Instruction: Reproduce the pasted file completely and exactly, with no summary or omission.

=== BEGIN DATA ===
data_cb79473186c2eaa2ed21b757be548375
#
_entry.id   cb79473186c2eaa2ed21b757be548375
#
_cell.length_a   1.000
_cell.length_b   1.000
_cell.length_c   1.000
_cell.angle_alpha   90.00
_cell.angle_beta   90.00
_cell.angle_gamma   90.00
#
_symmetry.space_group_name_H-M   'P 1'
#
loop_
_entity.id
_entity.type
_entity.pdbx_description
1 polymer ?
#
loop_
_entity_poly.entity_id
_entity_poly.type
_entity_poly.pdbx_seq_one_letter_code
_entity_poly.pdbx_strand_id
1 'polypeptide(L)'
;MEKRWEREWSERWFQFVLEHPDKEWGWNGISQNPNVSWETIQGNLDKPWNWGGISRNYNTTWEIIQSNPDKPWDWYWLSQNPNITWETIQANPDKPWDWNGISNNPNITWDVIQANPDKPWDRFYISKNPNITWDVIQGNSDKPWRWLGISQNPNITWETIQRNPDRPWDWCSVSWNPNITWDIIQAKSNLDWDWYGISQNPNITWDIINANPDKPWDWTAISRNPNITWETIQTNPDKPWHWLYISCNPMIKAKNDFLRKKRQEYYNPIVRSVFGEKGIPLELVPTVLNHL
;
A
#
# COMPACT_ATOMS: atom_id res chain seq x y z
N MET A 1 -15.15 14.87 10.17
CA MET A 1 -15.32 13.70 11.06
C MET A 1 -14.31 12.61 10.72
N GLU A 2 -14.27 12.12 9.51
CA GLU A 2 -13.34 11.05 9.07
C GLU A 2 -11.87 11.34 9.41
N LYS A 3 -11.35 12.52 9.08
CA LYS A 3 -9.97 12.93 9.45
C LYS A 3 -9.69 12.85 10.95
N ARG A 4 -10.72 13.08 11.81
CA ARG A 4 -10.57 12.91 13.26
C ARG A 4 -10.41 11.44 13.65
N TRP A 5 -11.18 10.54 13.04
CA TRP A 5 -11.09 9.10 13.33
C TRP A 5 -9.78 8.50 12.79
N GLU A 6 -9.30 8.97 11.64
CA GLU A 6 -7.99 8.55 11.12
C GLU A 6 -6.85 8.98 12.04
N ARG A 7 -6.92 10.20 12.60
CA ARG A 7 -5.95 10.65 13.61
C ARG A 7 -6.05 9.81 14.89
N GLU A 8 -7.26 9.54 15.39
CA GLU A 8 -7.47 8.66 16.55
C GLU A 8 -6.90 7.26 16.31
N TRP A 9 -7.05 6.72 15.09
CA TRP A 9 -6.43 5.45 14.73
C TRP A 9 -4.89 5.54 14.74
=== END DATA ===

data_cb79473186c2eaa2ed21b757be548375
#
_entry.id   cb79473186c2eaa2ed21b757be548375
#
_cell.length_a   1.000
_cell.length_b   1.000
_cell.length_c   1.000
_cell.angle_alpha   90.00
_cell.angle_beta   90.00
_cell.angle_gamma   90.00
#
_symmetry.space_group_name_H-M   'P 1'
#
loop_
_entity.id
_entity.type
_entity.pdbx_description
1 polymer ?
#
loop_
_entity_poly.entity_id
_entity_poly.type
_entity_poly.pdbx_seq_one_letter_code
_entity_poly.pdbx_strand_id
1 'polypeptide(L)'
;MEKRWEREWSERWFQFVLEHPDKEWGWNGISQNPNVSWETIQGNLDKPWNWGGISRNYNTTWEIIQSNPDKPWDWYWLSQNPNITWETIQANPDKPWDWNGISNNPNITWDVIQANPDKPWDRFYISKNPNITWDVIQGNSDKPWRWLGISQNPNITWETIQRNPDRPWDWCSVSWNPNITWDIIQAKSNLDWDWYGISQNPNITWDIINANPDKPWDWTAISRNPNITWETIQTNPDKPWHWLYISCNPMIKAKNDFLRKKRQEYYNPIVRSVFGEKGIPLELVPTVLNHL
;
A
#
# COMPACT_ATOMS: atom_id res chain seq x y z
N MET A 1 -15.15 14.87 10.17
CA MET A 1 -15.32 13.70 11.06
C MET A 1 -14.31 12.61 10.72
N GLU A 2 -14.27 12.12 9.51
CA GLU A 2 -13.34 11.05 9.07
C GLU A 2 -11.87 11.34 9.41
N LYS A 3 -11.35 12.52 9.08
CA LYS A 3 -9.97 12.93 9.45
C LYS A 3 -9.69 12.85 10.95
N ARG A 4 -10.72 13.08 11.81
CA ARG A 4 -10.57 12.91 13.26
C ARG A 4 -10.41 11.44 13.65
N TRP A 5 -11.18 10.54 13.04
CA TRP A 5 -11.09 9.10 13.33
C TRP A 5 -9.78 8.50 12.79
N GLU A 6 -9.30 8.97 11.64
CA GLU A 6 -7.99 8.55 11.12
C GLU A 6 -6.85 8.98 12.04
N ARG A 7 -6.92 10.20 12.60
CA ARG A 7 -5.95 10.65 13.61
C ARG A 7 -6.05 9.81 14.89
N GLU A 8 -7.26 9.54 15.39
CA GLU A 8 -7.47 8.66 16.55
C GLU A 8 -6.90 7.26 16.31
N TRP A 9 -7.05 6.72 15.09
CA TRP A 9 -6.43 5.45 14.73
C TRP A 9 -4.89 5.54 14.74